How the 9Barista is Made
A similar conviction I hold is that I am willing to pay for quality. I like coffee equipment that will last; that looks and feels well-built. I don’t like plastic and cut corners. I like my coffee gear, from my tampers to manual grinders and brewers, to be heavy and solid, not light and fragile.
And so, the 9Barista is undoubtedly a winner for me in this regard. Everything about it, from the materials used to the precision of the components, exudes quality.
It is certainly not light at almost 2kg, but the reason is that the best materials have been used in the construction. Solid brass is plated with food-grade nickel; silicon rubber is used for the thermal break and a basket cap for the upside-down portafilter. And FDA-approved PTFE and PEI are used for the other components.
Basically, this espresso maker is a tank that can be expected to last and endure even with regular and heavy use. It is simply a well-built coffee machine (as you would expect at the price point!).
Who is the 9Barista for?
So having rambled for some time, who would I recommend the 9Barista for?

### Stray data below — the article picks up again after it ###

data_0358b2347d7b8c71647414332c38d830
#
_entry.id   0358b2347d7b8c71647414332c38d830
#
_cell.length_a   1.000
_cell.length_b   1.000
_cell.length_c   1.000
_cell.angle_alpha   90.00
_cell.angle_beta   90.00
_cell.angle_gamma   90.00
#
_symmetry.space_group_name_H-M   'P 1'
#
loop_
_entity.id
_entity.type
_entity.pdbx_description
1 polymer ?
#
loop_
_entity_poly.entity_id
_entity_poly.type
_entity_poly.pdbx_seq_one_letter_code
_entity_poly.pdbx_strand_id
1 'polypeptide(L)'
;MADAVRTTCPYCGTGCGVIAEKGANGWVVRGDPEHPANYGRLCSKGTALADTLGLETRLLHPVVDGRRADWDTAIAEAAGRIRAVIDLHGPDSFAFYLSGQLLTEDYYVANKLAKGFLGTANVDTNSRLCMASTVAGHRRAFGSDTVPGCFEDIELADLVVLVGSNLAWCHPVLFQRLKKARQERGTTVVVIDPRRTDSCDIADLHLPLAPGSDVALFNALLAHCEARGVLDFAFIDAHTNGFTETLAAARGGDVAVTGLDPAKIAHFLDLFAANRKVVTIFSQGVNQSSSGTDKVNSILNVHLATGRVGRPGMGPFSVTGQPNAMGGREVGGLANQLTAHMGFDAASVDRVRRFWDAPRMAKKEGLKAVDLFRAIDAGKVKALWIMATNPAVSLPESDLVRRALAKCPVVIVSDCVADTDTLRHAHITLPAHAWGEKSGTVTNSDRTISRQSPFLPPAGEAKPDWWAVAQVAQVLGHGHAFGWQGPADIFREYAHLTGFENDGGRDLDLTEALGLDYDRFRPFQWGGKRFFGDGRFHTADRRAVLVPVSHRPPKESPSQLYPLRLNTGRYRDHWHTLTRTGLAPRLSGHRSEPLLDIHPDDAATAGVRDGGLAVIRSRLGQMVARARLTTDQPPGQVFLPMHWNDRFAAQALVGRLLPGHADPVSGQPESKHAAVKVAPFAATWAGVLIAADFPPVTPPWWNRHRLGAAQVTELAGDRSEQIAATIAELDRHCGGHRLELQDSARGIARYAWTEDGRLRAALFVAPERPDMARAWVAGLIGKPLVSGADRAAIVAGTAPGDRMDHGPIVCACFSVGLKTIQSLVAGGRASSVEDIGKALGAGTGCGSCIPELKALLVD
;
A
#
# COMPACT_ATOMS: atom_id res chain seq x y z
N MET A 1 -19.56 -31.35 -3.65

Because it is certainly not for everyone. If you like milk-based espresso drinks, then just buy a semi-automatic espresso machine like the Breville Infuser. If you want precise control over brewing parameters, buy a Flair 58 or the Cafelat Robot. If you like the sound of this but can’t afford it, then maybe consider the Bacchi Carioca, which has a similar design.
But if you are looking for an espresso maker that is compact, elegant, consistent, and just satisfying to use, then there is a good chance that the 9Barista espresso would be a great fit for you!
This superb and innovative machine is unique, well built, and, best of all, lives up to its claim to deliver genuine espresso from a stovetop machine. Who would have guessed?
So if the idea excites you, you won’t regret purchasing the 9Barista, ‘the first jet engineered stove top espresso machine!’